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Mortgage

Senate amendment cuts expansion of VA mortgage funding fee

Concerns funds to adapt housing for disabled vets

Everyone celebrated when the Blue Water Navy Vietnam Veterans Act passed Congress last year and was signed into law by President Donald Trump.

The bill provided benefits to Navy veterans exposed to Agent Orange during the Vietnam War. But hidden in the small print was a detail many legislators overlooked when voting for the bill: It was funded by hiking fees on mortgages backed by the Veterans Administration.

“These are all worthwhile benefits, and we want to see veterans get the care they deserve, but why is Congress choosing to pay for these benefits on the backs of military families?” Chris Birk, director of education for Veterans United, the largest VA lender, said to HousingWire at the time.

Now, another attempt to have active-duty military and veterans pay for benefits for other current or former members of the armed services has been derailed – at least in part – because of an amendment by Sen. Jerry Moran (R-KS) to HR 3504, a bill approved by Congress on Monday that provides funds to adapt housing for disabled vets.

The fee hike in last year’s Blue Water Navy bill temporarily increased the VA mortgage funding fee from 2.15% to 2.3% for first-time buyers and from 3.3% to 3.6% for subsequent buyers through Jan. 1, 2022. Most vets roll the fee into their loans, meaning they’re paying off their fee with interest for the time they own their property.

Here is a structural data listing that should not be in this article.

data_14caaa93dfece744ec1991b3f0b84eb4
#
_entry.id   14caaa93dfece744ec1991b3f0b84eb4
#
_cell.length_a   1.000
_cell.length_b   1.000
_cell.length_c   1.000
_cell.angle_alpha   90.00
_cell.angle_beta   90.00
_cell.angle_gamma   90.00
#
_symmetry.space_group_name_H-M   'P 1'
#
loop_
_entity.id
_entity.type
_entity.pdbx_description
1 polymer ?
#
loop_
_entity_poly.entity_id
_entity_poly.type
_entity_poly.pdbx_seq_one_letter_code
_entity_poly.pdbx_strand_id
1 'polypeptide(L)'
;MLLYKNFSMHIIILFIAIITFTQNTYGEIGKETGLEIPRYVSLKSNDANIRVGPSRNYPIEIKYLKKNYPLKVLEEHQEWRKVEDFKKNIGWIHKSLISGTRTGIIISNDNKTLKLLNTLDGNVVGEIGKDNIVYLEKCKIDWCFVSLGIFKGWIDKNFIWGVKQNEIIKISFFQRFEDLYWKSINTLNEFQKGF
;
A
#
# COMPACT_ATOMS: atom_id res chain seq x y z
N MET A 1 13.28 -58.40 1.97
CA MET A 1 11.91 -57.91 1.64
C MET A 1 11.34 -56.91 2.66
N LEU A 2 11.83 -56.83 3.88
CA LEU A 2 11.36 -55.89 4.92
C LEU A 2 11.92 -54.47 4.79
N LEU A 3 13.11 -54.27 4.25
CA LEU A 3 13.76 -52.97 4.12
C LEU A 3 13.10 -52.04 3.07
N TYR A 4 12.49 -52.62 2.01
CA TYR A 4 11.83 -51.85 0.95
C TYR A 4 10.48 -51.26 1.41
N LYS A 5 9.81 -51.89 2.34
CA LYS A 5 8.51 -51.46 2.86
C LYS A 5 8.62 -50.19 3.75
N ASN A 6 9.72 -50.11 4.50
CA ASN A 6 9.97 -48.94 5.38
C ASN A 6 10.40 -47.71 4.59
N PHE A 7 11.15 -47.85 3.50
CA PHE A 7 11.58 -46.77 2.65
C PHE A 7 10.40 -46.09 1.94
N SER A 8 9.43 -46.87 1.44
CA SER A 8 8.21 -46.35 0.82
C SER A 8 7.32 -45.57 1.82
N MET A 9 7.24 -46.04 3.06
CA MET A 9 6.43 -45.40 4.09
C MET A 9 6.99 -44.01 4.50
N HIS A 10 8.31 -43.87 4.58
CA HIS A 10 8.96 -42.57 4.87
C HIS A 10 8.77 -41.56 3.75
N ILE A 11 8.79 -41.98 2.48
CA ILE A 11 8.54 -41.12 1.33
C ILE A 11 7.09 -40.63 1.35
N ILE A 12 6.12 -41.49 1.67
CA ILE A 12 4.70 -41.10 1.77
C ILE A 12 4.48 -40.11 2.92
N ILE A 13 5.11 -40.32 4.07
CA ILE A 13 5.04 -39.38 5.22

The original version of the bill passed this week was paid for by extending those Blue Water fee hikes through Oct. 2, 2027. That extra five years and 10 months would have resulted in VA borrowers paying an additional $529 million in fees – not counting the interest they might pay for up to 30 years to finance the higher fees.

Moran’s amendment reduced some of the spending in the bill and cut the extension of the higher fees to an extra one year and four months – through April 7, 2023.

That will cost VA borrowers an extra $118 million, versus the $529 million in the original version of the bill, saving VA loan borrowers $411 million in fees.

“For 75 years, the VA home loan has been an economic lifeline for veterans and military families,” Veterans United CEO Nate Long said after the bill passed. “We are appreciative that Sen. Moran recognized that continuing to raise the cost of using this benefit is detrimental to those who serve and defend our country.”

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